It's tough. It requires a high level of coordination and cooperation from editors and talent. Tom [Brevoort, Marvel's Executive Editor] gets full credit for standing at the center of all of these big events. Tom doesn't forget anything ever. He's very good at standing in the middle of that storm and embracing it. We have lots of charts and sheets that are shared amongst groups — there's an X-Men group, there's a Spider-Man group, there's a Marvel Heroes group — and information is shared amongst people so that we know where we're landing. We have editorial retreats that we do about four times a year now, where the core writers and all of the editors convene for three days, and we hole up in an office in a big conference room, and we just talk about the future, and we lay out our plans, and we see how the roads that different characters are traveling intersect. Once we knew where Secret Wars was landing, and we knew when Jonathan would be starting it, we were able to give people long in advance [what] they would need to be able to clear the decks. So whether they were in issue 18 or issue 4, they knew when Secret Wars was hitting. They had ample time to prepare for what they wanted to do.
"Miles Morales is a very important character to the story."
Would you say that there are certain characters that take a central role in the overarching conflict? Characters who really bear the weight of this conflict more?
I'm reluctant to give spoilers, but I will say that people who overlook [the upcoming] Ultimate End run, featuring Ultimate Spider-Man, do so at their own peril. Miles is a very, very important character to the story. And he's not alone. So too with the female Thor. You'll see when you read.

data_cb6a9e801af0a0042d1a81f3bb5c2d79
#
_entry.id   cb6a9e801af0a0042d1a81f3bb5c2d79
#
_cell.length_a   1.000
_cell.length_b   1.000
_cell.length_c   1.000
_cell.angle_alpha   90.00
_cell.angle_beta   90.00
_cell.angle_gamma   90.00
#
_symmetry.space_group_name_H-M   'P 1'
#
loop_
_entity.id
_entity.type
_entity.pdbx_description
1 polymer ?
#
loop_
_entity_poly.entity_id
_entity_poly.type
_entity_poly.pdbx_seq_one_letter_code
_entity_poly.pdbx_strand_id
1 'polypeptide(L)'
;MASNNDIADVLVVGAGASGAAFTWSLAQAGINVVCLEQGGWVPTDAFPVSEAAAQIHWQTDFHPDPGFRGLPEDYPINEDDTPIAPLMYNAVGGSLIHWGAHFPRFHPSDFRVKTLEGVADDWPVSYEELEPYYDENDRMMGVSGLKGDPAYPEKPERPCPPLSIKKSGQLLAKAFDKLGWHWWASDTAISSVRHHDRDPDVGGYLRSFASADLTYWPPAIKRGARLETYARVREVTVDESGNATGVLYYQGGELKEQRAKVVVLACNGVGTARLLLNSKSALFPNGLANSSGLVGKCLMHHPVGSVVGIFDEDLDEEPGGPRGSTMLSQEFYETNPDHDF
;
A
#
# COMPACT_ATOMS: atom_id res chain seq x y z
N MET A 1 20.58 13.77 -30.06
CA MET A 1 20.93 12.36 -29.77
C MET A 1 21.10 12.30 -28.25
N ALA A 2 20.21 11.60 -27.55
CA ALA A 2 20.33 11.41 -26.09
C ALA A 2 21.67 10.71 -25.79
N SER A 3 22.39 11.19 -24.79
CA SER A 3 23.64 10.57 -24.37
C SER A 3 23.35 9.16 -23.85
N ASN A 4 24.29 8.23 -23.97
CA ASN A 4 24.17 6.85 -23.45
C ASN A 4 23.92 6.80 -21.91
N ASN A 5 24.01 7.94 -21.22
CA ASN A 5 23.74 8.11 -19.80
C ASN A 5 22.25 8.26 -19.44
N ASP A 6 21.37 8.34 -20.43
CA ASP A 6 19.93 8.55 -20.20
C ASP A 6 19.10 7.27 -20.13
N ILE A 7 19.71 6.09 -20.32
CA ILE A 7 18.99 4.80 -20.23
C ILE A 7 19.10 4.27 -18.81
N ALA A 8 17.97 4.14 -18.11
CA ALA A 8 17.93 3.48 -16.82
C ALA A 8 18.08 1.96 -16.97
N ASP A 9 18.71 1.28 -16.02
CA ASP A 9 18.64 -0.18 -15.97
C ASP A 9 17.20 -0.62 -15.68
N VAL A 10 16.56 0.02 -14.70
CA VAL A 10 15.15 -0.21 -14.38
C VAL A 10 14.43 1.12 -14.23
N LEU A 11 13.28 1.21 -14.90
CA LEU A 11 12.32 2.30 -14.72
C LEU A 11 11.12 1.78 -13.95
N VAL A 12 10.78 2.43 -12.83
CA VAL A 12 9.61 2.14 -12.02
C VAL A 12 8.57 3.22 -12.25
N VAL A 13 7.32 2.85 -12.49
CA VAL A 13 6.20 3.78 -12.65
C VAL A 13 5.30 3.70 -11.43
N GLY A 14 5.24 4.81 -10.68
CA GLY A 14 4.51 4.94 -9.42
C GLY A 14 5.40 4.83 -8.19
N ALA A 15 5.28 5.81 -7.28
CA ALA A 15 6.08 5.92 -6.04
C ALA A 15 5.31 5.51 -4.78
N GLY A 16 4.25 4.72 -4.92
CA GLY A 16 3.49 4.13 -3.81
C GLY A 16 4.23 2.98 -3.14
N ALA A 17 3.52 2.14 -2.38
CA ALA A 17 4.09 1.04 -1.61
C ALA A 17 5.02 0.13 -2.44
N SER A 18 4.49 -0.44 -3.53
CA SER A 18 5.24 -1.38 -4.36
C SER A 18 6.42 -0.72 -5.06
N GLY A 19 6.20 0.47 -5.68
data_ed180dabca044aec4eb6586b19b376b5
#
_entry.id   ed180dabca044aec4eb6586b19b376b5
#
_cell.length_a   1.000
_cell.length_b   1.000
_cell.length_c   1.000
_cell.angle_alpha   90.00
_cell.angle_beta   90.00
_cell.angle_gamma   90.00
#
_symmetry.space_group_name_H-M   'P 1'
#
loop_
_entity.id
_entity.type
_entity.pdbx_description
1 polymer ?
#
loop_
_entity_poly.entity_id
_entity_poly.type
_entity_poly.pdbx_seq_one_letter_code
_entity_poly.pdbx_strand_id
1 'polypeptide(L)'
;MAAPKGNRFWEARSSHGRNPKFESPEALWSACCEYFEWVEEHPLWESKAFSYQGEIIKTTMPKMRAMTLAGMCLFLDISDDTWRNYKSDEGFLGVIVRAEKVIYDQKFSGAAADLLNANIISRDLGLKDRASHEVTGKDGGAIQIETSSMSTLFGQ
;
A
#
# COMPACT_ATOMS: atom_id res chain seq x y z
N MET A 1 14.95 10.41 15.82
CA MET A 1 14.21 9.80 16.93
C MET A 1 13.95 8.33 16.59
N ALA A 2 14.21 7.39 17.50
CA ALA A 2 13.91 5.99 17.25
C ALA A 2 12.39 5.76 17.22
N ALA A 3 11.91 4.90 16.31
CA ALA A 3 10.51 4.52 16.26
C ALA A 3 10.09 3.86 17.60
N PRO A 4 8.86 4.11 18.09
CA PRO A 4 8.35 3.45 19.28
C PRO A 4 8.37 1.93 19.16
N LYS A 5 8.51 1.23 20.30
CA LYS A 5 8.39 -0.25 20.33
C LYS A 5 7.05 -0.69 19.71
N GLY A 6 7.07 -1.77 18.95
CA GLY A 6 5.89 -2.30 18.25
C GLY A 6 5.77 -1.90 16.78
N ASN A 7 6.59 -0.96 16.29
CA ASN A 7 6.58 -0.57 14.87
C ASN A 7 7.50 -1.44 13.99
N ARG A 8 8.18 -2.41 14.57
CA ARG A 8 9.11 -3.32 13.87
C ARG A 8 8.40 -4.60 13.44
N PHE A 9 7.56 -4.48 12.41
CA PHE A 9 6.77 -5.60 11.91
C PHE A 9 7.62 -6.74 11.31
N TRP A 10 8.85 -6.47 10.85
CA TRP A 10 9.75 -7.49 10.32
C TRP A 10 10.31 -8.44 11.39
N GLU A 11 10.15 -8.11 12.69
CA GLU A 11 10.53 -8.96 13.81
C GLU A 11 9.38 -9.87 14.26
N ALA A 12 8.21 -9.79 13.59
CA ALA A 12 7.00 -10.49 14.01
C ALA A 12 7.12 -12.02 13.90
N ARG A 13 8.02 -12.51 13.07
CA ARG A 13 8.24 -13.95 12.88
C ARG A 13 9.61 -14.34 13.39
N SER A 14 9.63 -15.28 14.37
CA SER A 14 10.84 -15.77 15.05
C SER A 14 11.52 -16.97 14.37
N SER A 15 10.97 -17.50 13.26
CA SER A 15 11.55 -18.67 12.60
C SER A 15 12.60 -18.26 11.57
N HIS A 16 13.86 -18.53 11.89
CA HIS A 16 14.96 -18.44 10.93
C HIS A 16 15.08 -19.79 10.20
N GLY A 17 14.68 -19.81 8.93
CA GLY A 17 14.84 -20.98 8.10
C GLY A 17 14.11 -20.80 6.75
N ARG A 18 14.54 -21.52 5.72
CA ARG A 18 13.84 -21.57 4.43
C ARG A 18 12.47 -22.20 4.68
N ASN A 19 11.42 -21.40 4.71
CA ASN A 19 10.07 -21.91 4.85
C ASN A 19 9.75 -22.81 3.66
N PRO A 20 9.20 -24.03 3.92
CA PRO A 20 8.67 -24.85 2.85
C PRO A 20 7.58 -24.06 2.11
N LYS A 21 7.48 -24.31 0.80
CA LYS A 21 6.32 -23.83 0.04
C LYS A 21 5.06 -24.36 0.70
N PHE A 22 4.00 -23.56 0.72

When the dust settles in the fall, will there be more ways to get into the new universe for any new fan?
Yes. The beauty of Secret Wars is that it opens up the opportunity for us to explore a lot of genres that we haven't been able to explore for a while. You've seen in solicitations the fact that we're doing "Weirdworld," which opens a world of science fiction and sorcery. You've seen "1872," which imagines the Marvel universe through the lens of a classic Western narrative. You know, Captain America, Iron Man, all viewed as Western archetypes. Those and more are the kinds of series that will start in Secret Wars and they'll be joined by new series post-Secret Wars, when the story reveals new opportunities for us to reveal new material. Both genre-wise and for the characters themselves.
This is also, of course, to drive sales right?
Well, you always want to drive sales! [Laughs] Anybody that thinks that we don't want to sell comic books doesn't get it. Of course we want to drive sales. The way you drive sales is by delivering a good story with good art. It's not through a hologram cover or making a lot of noise. Ultimately, you need to make noise to get people to pay attention, but you've got to back it up. And I think our track record over the last few years has shown that. When I look at some of our successes over the last few years, we're at a position now that people are eating up Howard the Duck and Ant-Man and Ms. Marvel. The [positive] response to the female Thor. We have an African-American Captain America. The diversity in what we're doing. I think Brian Bendis is winding up one of the best runs on X-Men ever. We're putting out a lot of quality material now, and retailers and fans are coming to understand that.
"The way you drive sales is by telling a good story with good art."
I think there will always be some internet cynicism about these events. People that will want us to say, unequivocally, that this is or isn't a reboot, and we won't do that. I think that what you want to do is read and find out. Or wait till it's over and find out whatever people tell you. But you know, right now, I think that we don't allow internet chatter or cynicism to guide us. We use our own faith in our creators and editorial staff to guide us.